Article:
It’s a fragile, ever-changing ecosystem here. Between the waves and winds of the mighty and temperamental Atlantic Ocean, the terrain,flora and fauna are in constant flux. New ‘islands’ are built, old ones shrink or grow, shorelines shift, the resilient wildlife adapt and somehow, an equilibrium is maintained. Retreating dunes mark the island’s westward move and as the water in the bays rise in response to rising ocean water, the coastlines are redrawn. New habitats are created and old ones re-adapted. Plants and animals adjust to these changes. Rich in aquatic life, the bays provide a vital ecosystem. The salt marshes, defined by the ebb and flow of the tides are yet another complex, vital ecosystem in themselves. The plants that thrive in salt marshes may be few but they shelter a diverse number of wildlife. The dunes and upper beaches are in constant motion and support a different variety of plants and animals.

Even as eel grass is tossed up by storm surges, it is turned into a substrate that enriches the soil in the marshes. Ribbed mussels have a relationship with the long water roots of salt grasses found along the edges of the marshy islands. Egrets ride on the horses to see what choice morsels they might reveal as they plod around and disturb the wet land. In turn, they help the horses by dealing with the biting insects so prevalent here. The horses feed on the salty grasses and also the poison ivy – I found that latter item quite interesting.

In an ideal situation, these parts would manage fine and life would play out naturally. It’s a real gift that we humans get to visit and observe. But yet, we manage to upset the balance. Despite all the cautions and advice from the park rangers, people often try to get too close to the horses ( selfies!) or try feeding them. The horses, as a result can get too familiar with our presence and come to expect treats to supplement their diet. These are wild animals with strong teeth and legs – their bites and kicks are fearsome. Getting too close or goading them has unfortunate consequences for man and horse. Why oh why can we not stay away from our own worst habits?!

We got very lucky with Hurricane Dorian last week. A harmless tropical storm was all we experienced. Two windy days of which one was rainy. Some localized flooding but nothing problematic. I imagine this was however, a more serious threat for the wildlife as they were deprived of their regular feeding forays and had to seek shelter to wait out the weather. For me, it was enough to be made acutely aware of how fragile life is and how much we take it for granted.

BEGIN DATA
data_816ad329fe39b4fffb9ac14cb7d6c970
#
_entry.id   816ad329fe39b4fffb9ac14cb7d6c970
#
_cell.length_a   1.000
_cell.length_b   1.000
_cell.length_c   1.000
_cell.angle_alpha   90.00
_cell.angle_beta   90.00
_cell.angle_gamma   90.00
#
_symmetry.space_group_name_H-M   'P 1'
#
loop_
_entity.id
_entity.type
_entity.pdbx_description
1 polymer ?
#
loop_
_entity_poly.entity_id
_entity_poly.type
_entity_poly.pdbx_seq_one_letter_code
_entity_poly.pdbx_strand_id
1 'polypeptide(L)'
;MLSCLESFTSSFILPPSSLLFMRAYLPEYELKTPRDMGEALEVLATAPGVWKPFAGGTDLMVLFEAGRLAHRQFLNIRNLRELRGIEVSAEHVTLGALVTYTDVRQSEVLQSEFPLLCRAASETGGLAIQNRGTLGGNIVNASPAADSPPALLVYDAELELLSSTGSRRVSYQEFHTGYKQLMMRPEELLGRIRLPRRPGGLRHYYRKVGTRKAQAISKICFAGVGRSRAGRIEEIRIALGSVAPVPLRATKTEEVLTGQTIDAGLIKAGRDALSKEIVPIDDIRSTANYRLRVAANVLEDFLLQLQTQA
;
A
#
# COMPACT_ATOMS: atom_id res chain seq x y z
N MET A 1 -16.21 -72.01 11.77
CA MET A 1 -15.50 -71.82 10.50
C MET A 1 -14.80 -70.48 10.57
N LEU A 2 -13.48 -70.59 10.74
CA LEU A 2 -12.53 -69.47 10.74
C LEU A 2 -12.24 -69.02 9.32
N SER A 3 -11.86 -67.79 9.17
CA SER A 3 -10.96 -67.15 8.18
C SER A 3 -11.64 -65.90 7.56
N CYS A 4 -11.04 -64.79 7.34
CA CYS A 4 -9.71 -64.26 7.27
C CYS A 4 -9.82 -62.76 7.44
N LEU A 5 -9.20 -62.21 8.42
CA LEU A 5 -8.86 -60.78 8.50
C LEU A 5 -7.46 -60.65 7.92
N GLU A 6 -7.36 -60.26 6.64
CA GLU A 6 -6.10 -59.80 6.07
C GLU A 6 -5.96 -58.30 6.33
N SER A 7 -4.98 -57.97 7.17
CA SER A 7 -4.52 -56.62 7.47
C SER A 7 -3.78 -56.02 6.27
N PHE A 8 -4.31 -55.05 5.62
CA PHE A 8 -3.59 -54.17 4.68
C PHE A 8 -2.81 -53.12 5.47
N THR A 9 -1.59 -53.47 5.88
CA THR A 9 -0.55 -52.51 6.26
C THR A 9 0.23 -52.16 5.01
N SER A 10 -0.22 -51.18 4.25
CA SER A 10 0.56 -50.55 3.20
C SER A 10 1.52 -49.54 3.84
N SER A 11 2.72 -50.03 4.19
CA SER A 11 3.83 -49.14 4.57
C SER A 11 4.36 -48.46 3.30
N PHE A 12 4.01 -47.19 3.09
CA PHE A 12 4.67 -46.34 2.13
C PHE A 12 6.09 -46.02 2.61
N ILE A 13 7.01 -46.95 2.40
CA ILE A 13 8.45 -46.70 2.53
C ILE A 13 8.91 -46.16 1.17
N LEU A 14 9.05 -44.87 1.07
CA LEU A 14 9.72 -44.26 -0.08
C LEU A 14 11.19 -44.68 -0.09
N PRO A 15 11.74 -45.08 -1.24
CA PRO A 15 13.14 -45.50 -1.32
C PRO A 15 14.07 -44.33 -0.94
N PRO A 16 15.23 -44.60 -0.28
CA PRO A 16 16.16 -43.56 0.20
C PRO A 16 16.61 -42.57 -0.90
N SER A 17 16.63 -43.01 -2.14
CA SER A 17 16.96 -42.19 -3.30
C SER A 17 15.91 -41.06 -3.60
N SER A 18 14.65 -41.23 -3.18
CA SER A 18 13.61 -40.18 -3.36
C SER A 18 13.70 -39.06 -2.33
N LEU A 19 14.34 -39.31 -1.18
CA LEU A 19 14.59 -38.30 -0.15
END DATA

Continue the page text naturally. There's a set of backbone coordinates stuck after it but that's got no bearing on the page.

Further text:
When I return home shortly, I plan to carry this awareness in my heart and strive harder to stay centered, as always, taking my cues from nature in maintaining a balance.

P.S- I also plan to increase my annual contribution to the National Parks. In recent times they have seen major budget cuts. This is nothing short of a crisis of tremendous proportion with far-reaching consequences. I beseech every single one of you to do your part in preserving our national treasure – this beautiful, majestic land of mountains and plains, lakes, rivers and coasts that we call home.

See the images below for a glimpse of Assateague/Chicoteague beauty.

Note: I’m participating in this show. I hope you will see it.

(c) 2019 Shobha Vanchiswar

Labor-less Days

I don’t care what anybody says, summer is still three weeks from being over. There’s plenty of time to sip and savor. Sunsets to watch, fruits and vegetables to pick and eat fresh, siestas to take in the hammock, barefoot morning strolls around the dew-drenched garden, al fresco meals to be had … summer is a state of mind.

Having recently returned from a trip overseas, I did go through a bout of whipping the garden into some order. Nothing drastic. Just to have it look sufficiently fetching and looked after. Apart from the ongoing tasks of weeding and watering, this is the window to loll about before the fall frenzy begins.

While others are in the back-to-school mode and getting their own schedules and agendas in order, I take this opportunity to extend my summer bliss. There are still books to be read and friends to catch up with.

Certainly, the signs of fall are there. The sun sets earlier, leaves are slowly turning, apples are beginning to blush and there is that barest hint of cooler days approaching. All of that notwithstanding, I see the turtleheads coming into full bloom, the Joe Pyes are abuzz and aflutter with pollinators, the phlox is saturating the garden in perfume, the cardinal flowers are beacons for hummingbirds and there are yet tomatoes ripening on the vine for summer salads and sandwiches.